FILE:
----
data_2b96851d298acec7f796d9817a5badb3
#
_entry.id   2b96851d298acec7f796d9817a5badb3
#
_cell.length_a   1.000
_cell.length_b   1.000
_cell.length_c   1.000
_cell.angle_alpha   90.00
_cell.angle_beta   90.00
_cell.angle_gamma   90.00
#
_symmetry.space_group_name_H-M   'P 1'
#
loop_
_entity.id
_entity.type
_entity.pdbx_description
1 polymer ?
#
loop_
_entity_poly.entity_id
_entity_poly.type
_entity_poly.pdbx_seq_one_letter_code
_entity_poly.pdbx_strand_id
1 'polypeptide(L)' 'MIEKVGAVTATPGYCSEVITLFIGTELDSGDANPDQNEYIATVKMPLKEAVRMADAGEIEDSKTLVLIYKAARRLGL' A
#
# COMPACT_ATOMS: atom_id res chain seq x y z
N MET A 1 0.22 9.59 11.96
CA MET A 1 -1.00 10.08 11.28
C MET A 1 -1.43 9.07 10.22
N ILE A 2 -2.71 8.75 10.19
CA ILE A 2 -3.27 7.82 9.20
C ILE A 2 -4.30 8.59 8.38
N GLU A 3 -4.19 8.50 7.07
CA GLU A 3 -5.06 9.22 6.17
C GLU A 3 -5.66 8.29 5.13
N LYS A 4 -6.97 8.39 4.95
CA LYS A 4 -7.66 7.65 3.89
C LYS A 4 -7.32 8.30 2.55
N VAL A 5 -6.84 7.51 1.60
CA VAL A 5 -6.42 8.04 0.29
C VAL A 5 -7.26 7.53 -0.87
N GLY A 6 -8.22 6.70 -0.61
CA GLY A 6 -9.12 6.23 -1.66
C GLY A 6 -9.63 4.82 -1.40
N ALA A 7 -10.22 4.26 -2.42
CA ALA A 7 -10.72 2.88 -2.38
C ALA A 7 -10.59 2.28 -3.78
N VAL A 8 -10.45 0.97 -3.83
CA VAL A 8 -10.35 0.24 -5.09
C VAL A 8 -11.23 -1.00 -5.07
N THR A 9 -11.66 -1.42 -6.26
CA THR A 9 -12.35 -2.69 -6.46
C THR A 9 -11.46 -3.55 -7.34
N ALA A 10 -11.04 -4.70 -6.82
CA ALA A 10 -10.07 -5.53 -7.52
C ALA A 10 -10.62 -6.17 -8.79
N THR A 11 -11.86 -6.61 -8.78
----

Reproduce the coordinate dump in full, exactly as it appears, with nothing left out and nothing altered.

data_2b96851d298acec7f796d9817a5badb3
#
_entry.id   2b96851d298acec7f796d9817a5badb3
#
_cell.length_a   1.000
_cell.length_b   1.000
_cell.length_c   1.000
_cell.angle_alpha   90.00
_cell.angle_beta   90.00
_cell.angle_gamma   90.00
#
_symmetry.space_group_name_H-M   'P 1'
#
loop_
_entity.id
_entity.type
_entity.pdbx_description
1 polymer ?
#
loop_
_entity_poly.entity_id
_entity_poly.type
_entity_poly.pdbx_seq_one_letter_code
_entity_poly.pdbx_strand_id
1 'polypeptide(L)' 'MIEKVGAVTATPGYCSEVITLFIGTELDSGDANPDQNEYIATVKMPLKEAVRMADAGEIEDSKTLVLIYKAARRLGL' A
#
# COMPACT_ATOMS: atom_id res chain seq x y z
N MET A 1 0.22 9.59 11.96
CA MET A 1 -1.00 10.08 11.28
C MET A 1 -1.43 9.07 10.22
N ILE A 2 -2.71 8.75 10.19
CA ILE A 2 -3.27 7.82 9.20
C ILE A 2 -4.30 8.59 8.38
N GLU A 3 -4.19 8.50 7.07
CA GLU A 3 -5.06 9.22 6.17
C GLU A 3 -5.66 8.29 5.13
N LYS A 4 -6.97 8.39 4.95
CA LYS A 4 -7.66 7.65 3.89
C LYS A 4 -7.32 8.30 2.55
N VAL A 5 -6.84 7.51 1.60
CA VAL A 5 -6.42 8.04 0.29
C VAL A 5 -7.26 7.53 -0.87
N GLY A 6 -8.22 6.70 -0.61
CA GLY A 6 -9.12 6.23 -1.66
C GLY A 6 -9.63 4.82 -1.40
N ALA A 7 -10.22 4.26 -2.42
CA ALA A 7 -10.72 2.88 -2.38
C ALA A 7 -10.59 2.28 -3.78
N VAL A 8 -10.45 0.97 -3.83
CA VAL A 8 -10.35 0.24 -5.09
C VAL A 8 -11.23 -1.00 -5.07
N THR A 9 -11.66 -1.42 -6.26
CA THR A 9 -12.35 -2.69 -6.46
C THR A 9 -11.46 -3.55 -7.34
N ALA A 10 -11.04 -4.70 -6.82
CA ALA A 10 -10.07 -5.53 -7.52
C ALA A 10 -10.62 -6.17 -8.79
N THR A 11 -11.86 -6.61 -8.78